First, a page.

Episode 9. In the realm of “Game of Thrones,” it’s basically become code for “get ready.” Every season of the show has treated the penultimate episode (and not the finale) as the true climax, providing the definitive moment that kept people talking all summer. First it was Ned Stark getting his head chopped off, then it was the epic Battle of Blackwater and a year ago it was the Red Wedding, from which we’re all still recovering. That made for some Wall-high expectations heading into Sunday, and also a fair amount of skepticism. Would an episode focused solely on The Wall and its related storylines and characters — not frequently counted as favorites or highlights within the show’s sprawling universe — rise to the occasion and captivate us like the next-to-last episodes of previous seasons?
Almost, but not quite. “The Watchers on The Wall” was definitely an intense and bloody hour. There were mammoths and arrows and giants and giants shooting arrows. (But not enough of the latter — more on that in a bit.) But aside from the major moment with Jon Snow and Ygritte it was hard to feel too emotionally invested in anything that happened. And as visually exciting it was to watch everything unfold, the ending was surprisingly unfulfilling.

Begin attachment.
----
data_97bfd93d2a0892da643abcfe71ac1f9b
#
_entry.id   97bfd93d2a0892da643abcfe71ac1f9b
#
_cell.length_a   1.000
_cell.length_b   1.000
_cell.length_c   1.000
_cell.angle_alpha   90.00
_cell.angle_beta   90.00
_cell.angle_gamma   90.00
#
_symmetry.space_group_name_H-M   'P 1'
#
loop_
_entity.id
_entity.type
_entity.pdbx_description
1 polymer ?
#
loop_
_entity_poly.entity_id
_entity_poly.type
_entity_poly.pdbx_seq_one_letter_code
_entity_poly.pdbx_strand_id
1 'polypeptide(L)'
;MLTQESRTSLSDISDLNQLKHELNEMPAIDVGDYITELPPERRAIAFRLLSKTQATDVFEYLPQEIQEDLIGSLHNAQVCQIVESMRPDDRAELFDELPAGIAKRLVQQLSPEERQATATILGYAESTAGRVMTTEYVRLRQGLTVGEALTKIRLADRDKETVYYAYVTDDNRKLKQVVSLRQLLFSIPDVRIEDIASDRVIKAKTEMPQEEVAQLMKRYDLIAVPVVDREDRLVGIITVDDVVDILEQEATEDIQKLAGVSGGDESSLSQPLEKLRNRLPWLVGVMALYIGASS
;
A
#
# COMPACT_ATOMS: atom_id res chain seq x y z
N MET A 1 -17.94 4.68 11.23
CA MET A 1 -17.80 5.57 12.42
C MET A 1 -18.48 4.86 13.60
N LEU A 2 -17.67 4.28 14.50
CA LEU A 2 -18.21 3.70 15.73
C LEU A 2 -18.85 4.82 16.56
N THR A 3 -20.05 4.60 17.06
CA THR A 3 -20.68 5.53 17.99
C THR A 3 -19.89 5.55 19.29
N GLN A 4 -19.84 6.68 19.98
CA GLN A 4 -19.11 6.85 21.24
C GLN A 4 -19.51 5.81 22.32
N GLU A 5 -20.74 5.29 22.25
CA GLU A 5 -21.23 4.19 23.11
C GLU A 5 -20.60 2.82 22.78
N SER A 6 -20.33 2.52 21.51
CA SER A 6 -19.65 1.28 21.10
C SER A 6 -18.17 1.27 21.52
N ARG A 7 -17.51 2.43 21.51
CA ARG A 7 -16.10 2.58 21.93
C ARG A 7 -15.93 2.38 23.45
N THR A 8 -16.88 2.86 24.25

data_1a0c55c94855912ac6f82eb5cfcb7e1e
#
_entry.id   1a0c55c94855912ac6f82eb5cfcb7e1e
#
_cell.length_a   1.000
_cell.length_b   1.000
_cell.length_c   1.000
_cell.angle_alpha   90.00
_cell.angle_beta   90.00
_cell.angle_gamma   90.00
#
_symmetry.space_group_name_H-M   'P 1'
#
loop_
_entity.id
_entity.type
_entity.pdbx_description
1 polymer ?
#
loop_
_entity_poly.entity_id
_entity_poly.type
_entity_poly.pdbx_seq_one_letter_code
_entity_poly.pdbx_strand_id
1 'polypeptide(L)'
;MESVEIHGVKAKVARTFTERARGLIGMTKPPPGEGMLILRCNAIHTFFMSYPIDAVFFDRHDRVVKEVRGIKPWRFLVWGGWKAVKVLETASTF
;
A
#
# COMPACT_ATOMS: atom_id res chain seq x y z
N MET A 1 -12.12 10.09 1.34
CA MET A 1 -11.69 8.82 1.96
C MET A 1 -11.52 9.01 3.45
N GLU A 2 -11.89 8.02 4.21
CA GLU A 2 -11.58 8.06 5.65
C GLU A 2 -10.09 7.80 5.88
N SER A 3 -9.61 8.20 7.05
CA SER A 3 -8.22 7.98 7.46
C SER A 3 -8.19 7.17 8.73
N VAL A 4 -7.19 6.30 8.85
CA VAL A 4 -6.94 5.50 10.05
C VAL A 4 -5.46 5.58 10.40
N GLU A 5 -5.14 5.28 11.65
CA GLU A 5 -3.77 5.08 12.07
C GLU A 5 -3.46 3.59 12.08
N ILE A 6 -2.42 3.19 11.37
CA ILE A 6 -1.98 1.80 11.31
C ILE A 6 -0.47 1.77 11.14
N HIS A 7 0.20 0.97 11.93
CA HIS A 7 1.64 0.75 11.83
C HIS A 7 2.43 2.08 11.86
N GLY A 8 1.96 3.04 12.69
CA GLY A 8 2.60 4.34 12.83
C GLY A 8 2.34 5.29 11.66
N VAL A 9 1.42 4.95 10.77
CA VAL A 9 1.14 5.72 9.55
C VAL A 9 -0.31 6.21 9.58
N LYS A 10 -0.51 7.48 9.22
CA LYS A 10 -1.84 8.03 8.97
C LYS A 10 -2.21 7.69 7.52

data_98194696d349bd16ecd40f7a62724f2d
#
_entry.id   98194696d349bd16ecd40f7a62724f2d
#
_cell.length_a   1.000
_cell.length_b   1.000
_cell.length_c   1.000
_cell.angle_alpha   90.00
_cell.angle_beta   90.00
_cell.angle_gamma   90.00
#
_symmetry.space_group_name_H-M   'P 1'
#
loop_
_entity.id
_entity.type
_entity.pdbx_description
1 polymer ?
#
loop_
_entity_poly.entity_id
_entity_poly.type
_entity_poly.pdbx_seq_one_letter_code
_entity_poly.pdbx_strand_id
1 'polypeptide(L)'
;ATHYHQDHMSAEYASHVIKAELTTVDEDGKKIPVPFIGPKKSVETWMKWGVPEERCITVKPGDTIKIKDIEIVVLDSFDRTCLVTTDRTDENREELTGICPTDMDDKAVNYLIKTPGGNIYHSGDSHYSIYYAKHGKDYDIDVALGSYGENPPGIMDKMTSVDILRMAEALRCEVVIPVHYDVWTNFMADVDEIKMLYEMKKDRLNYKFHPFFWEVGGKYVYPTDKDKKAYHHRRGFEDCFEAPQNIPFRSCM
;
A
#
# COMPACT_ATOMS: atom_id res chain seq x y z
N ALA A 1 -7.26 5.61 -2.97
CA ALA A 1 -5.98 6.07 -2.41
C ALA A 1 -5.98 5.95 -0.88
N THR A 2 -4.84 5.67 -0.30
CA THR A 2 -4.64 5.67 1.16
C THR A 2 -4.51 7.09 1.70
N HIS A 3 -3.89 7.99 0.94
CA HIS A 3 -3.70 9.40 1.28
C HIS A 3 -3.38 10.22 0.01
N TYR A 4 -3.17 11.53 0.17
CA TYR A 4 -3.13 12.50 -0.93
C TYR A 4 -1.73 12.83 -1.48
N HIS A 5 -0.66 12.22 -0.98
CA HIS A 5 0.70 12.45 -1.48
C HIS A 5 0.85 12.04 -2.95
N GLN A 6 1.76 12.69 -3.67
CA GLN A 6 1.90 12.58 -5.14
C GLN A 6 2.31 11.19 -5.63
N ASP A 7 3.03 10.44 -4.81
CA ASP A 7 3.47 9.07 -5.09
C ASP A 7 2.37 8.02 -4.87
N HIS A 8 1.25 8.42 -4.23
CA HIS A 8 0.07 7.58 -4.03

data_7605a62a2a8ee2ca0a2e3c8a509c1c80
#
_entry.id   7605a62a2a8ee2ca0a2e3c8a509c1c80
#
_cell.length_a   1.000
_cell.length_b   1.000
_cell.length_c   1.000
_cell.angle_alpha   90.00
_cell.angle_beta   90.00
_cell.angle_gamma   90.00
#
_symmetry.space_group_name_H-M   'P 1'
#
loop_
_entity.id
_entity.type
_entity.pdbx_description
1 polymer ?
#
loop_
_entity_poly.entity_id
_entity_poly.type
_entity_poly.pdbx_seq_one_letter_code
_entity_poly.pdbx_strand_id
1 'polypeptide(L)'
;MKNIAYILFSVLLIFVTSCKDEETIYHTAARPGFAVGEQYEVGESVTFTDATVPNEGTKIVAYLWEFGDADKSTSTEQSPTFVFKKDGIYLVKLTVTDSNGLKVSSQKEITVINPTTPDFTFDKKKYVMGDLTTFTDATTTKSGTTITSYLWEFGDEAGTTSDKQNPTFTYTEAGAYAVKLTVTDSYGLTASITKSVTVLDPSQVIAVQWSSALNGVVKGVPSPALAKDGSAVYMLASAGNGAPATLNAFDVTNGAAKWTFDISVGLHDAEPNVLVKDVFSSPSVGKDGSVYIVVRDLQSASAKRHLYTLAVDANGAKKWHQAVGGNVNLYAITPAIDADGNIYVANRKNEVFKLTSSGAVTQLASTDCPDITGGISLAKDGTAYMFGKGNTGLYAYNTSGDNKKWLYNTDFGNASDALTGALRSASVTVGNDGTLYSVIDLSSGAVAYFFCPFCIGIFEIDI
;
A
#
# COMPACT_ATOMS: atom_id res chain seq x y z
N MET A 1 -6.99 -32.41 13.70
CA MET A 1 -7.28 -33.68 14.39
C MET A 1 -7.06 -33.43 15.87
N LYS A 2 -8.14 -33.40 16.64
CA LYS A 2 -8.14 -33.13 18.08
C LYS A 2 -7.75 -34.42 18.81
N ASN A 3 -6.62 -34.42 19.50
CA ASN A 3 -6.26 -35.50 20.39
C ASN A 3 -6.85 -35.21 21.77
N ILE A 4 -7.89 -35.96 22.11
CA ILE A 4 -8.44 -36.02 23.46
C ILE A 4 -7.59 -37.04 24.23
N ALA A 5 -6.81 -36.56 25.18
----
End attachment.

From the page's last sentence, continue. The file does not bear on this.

[Note: At this point I will also direct you to the review written by my colleague, Alyssa Rosenberg on her Act Four blog. Alyssa is a book reader, and between the two of us, we more than have you covered. You’ll find more of a play-by-play here, she’ll do more of the analysis there. Here’s her review: “The Watchers on The Wall" and the horrors they see]
The episode begins with Sam asking Jon about his former and only lover, Ygritte. Sam wants to know what it was like to love someone and be loved back. Sam’s intentions seem mostly pure, but this is a sex talk. When pressed for details, Jon tells Sam, “I don’t know — I’m not a bleeding poet.”